‘Fentanyl is being sold everywhere. Mexico is a producer and consumer’
Pharmacologist Silvia Cruz warns that the powerful opioid has reached all parts of the country, but the scope of the problem is difficult to gauge as many users do not even know they are taking adulterated drugs
Fentanyl has become a problem that’s difficult to ignore in Mexico. The powerful opioid, which triggered a national health crisis in the United States, is now making inroads across the border. “Fentanyl is being sold everywhere. Mexico is a producer and consumer [of the drug],” explains Silvia Cruz Martín del Campo, a doctor of pharmacology and researcher at the Center for Research and Advanced Studies at Mexico’s National Polytechnic Institute. “Adulterating traditional drugs with fentanyl is a practice that’s here to stay.”
Up until around 15 years ago, the main goal of adulterating drugs was to increase volume in order to achieve higher economic returns, says Cruz, who is the author of the book Lo que hay que saber de drogas (or, What you have to know about drugs). But since then, the market has expanded to incorporate new psychoactive substances that are synthetically made, and now compete with traditional drugs. “Faced with the reality of new psychoactive substances in the market, the challenge is competition: to offer new substances that have new effects, and that’s how the adulteration begins.”
While the consequences of the rise of fentanyl in the US and the health crisis caused by addiction to the drug have been well reported, little is known about the scale of the problem in Mexico. A 2021 report by the United Nations, however, did warn that the rise in heroin overdoses in Mexico was linked to fentanyl use.
Cruz explains that there are three main signs the situation is worsening: the number of overdoses in habitual users has increased, opioid consumption is no longer confined to the northern border and more production sites have been found across the country, a trend linked to migration. “No one can really claim we are just producers, where it’s produced, it’s consumed,” she says.
Getting a clear picture of fentanyl use is also difficult as drug users often don’t know they are even taking the opioid. “What people say they are consuming is one thing, what they are actually consuming is another,” she explains. “The consumer who buys crystal methamphetamine does not imagine that it contains fentanyl and they are not looking for it.”
No one can really claim we are just producers, where it’s produced, it’s consumedPharmacologist Silvia Cruz
Another sign that indicates fentanyl is now being sold across Mexico can be seen in public health. “People are beginning to have respiratory problems they didn’t have before or are getting hooked much more than before,” says Cruz, who adds that fentanyl is much more addictive than other substances, which makes addiction more likely as it can trigger withdrawal syndrome if it is not taken.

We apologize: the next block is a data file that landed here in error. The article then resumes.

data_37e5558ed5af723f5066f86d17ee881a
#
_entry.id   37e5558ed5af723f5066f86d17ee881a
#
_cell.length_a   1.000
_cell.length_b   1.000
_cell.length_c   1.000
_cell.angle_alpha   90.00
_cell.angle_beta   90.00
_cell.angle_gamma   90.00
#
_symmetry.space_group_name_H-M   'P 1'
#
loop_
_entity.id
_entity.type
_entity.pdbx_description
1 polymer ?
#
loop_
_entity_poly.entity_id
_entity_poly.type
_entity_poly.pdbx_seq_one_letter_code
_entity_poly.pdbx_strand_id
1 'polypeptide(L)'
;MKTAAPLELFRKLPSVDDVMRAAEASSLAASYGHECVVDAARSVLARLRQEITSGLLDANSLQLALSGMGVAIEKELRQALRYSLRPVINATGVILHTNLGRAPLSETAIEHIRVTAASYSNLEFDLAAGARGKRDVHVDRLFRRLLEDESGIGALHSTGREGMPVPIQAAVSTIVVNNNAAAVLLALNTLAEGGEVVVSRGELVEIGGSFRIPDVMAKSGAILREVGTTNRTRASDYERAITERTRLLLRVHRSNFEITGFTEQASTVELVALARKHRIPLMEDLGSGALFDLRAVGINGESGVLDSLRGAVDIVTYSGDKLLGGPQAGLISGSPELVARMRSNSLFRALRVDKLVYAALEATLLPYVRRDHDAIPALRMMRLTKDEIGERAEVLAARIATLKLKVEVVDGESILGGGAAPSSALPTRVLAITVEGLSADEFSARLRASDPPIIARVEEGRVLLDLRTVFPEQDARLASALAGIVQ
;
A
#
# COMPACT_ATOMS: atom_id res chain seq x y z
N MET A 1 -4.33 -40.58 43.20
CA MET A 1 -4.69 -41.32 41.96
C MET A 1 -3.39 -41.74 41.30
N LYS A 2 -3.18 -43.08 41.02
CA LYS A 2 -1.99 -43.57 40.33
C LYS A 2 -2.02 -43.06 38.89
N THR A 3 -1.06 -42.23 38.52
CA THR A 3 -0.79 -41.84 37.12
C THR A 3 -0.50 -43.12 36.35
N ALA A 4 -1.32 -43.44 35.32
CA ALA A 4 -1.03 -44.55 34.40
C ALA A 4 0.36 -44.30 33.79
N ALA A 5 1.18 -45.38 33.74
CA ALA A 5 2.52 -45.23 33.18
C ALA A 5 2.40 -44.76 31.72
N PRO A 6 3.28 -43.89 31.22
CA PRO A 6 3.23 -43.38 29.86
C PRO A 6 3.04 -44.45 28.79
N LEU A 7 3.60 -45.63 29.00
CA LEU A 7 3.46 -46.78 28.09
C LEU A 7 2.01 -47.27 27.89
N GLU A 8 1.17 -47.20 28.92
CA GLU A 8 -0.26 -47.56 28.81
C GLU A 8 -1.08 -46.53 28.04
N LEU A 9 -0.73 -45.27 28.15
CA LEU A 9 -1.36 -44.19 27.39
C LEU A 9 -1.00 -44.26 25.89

In a 2019 study on fentanyl use in the north of Mexico, Cruz and an interdisciplinary team of researchers analyzed 59 samples of white powder provided by heroin and crystal methamphetamine users in border cities. According to the study, 93% of the samples contained some type of fentanyl. This research group is now working on updating the findings, with a special focus on health impacts such as HIV, Hepatitis C and skin abscesses, which are linked to fentanyl use, and on reaching at-risk groups such as sex workers and migrants.
With fentanyl use on the rise, Cruz wants healthcare workers to act on the assumption that patients who have overdosed have consumed some type of fentanyl. This would involve loosening the restrictions on Naloxone, which is listed by the World Health Organization as a treatment against opioids, but categorized as a psychotropic by Mexico’s health authorities, meaning it can only be accessed via prescription.
“If you give Naloxone to a person who has not taken fentanyl, nothing happens. But if you give it to someone who has consumed it, they will have withdrawal syndrome, but you will save their lives. It has to be available everywhere,” says Cruz.
The researcher also warns that the common practice of injecting salty water to prevent overdose deaths, does not work with adulterated drugs. Typically this method can delay death for a short period of time, but says Cruz, “when heroin is combined with fentanyl, the salt injection provides no advantage.”